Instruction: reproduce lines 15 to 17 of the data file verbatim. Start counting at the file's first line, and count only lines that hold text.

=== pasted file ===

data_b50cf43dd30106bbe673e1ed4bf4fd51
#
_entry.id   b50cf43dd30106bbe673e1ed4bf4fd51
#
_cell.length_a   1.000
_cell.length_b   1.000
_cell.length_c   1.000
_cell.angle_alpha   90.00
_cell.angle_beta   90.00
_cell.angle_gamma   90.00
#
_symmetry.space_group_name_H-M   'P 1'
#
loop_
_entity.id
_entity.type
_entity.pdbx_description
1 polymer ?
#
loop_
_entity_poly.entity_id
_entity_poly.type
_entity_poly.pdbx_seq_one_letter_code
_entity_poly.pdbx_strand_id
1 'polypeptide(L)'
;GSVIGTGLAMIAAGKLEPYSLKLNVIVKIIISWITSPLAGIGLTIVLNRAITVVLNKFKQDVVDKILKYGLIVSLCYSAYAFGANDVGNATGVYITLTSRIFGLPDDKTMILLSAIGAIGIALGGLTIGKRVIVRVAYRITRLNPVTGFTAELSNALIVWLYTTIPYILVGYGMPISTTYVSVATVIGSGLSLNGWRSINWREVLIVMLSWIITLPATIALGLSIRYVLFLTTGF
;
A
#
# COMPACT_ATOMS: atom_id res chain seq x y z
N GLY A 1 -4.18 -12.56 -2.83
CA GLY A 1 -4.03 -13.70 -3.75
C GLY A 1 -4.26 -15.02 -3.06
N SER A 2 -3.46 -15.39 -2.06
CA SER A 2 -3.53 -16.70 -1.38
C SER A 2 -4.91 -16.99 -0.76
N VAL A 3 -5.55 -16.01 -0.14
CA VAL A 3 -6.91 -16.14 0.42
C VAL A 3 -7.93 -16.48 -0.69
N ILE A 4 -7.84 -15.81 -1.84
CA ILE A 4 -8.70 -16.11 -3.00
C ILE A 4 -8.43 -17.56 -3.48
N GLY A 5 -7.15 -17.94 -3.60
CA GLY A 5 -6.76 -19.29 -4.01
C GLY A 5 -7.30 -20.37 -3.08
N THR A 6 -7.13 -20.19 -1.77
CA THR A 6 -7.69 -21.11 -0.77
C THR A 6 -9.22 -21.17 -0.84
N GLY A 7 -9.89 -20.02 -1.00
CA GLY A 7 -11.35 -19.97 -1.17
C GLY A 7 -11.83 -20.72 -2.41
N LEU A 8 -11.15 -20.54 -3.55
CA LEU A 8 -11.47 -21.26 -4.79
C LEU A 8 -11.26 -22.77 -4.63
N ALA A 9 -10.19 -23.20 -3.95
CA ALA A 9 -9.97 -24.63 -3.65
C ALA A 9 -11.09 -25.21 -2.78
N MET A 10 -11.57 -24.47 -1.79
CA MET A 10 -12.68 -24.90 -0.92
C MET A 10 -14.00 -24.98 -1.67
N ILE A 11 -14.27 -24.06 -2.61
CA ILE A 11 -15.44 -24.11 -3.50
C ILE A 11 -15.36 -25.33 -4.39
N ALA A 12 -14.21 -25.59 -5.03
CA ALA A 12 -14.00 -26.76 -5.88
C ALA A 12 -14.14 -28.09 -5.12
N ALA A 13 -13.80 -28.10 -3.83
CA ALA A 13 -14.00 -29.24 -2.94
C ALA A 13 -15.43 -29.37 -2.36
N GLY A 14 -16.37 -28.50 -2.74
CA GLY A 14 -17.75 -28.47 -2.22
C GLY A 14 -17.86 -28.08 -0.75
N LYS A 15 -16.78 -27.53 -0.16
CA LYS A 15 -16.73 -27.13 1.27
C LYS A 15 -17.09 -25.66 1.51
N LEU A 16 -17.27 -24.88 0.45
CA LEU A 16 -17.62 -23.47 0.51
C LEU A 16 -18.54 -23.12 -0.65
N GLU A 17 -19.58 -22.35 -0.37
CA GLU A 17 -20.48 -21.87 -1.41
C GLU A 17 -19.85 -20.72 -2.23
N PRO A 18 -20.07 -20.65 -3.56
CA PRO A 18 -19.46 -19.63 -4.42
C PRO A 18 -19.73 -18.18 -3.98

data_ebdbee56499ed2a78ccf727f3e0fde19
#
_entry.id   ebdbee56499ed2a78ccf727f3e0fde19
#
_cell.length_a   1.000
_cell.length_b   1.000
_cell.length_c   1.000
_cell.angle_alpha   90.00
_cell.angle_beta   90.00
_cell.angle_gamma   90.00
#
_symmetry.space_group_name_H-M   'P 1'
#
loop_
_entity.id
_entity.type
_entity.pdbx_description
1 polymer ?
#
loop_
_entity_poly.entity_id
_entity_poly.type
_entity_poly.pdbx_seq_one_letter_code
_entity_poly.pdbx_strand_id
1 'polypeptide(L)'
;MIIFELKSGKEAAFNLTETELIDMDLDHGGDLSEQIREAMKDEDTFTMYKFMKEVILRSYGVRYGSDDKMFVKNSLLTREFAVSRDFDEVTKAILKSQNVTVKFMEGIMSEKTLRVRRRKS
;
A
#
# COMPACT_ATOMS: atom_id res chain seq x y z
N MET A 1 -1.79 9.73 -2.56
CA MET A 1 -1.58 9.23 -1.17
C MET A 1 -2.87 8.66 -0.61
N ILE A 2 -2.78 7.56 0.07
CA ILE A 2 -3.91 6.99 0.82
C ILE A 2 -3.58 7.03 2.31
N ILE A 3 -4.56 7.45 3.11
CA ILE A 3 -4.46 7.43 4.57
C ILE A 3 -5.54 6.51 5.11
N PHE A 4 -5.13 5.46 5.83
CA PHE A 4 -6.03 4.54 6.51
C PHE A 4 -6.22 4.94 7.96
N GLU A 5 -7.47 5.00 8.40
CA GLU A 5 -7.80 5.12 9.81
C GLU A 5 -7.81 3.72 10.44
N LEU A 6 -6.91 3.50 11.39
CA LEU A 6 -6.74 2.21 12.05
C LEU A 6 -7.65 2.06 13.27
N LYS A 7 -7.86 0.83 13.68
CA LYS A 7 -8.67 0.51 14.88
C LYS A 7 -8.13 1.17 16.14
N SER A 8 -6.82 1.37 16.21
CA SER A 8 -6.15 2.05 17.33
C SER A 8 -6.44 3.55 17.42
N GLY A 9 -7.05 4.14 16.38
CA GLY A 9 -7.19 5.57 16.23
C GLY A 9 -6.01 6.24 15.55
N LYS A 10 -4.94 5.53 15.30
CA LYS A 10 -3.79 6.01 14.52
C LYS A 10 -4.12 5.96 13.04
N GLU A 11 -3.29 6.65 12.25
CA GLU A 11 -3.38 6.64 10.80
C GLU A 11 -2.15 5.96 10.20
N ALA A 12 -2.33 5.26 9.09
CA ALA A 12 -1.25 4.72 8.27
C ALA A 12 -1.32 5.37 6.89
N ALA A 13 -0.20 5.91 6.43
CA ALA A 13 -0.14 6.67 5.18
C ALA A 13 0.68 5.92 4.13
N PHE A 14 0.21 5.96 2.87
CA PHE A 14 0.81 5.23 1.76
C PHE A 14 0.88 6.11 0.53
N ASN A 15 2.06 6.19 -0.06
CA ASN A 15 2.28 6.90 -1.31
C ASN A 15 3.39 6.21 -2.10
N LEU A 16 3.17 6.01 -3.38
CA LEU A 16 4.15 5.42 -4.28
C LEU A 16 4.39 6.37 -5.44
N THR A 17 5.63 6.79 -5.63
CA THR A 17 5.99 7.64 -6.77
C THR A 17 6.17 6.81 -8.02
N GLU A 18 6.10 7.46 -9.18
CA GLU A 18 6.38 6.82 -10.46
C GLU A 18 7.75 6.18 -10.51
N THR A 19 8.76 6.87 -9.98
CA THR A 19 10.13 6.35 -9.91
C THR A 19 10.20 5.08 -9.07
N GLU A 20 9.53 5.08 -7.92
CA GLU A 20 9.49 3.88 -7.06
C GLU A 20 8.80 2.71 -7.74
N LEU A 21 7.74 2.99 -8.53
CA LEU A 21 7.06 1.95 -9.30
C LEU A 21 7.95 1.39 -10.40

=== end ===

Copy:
_entity.id
_entity.type
_entity.pdbx_description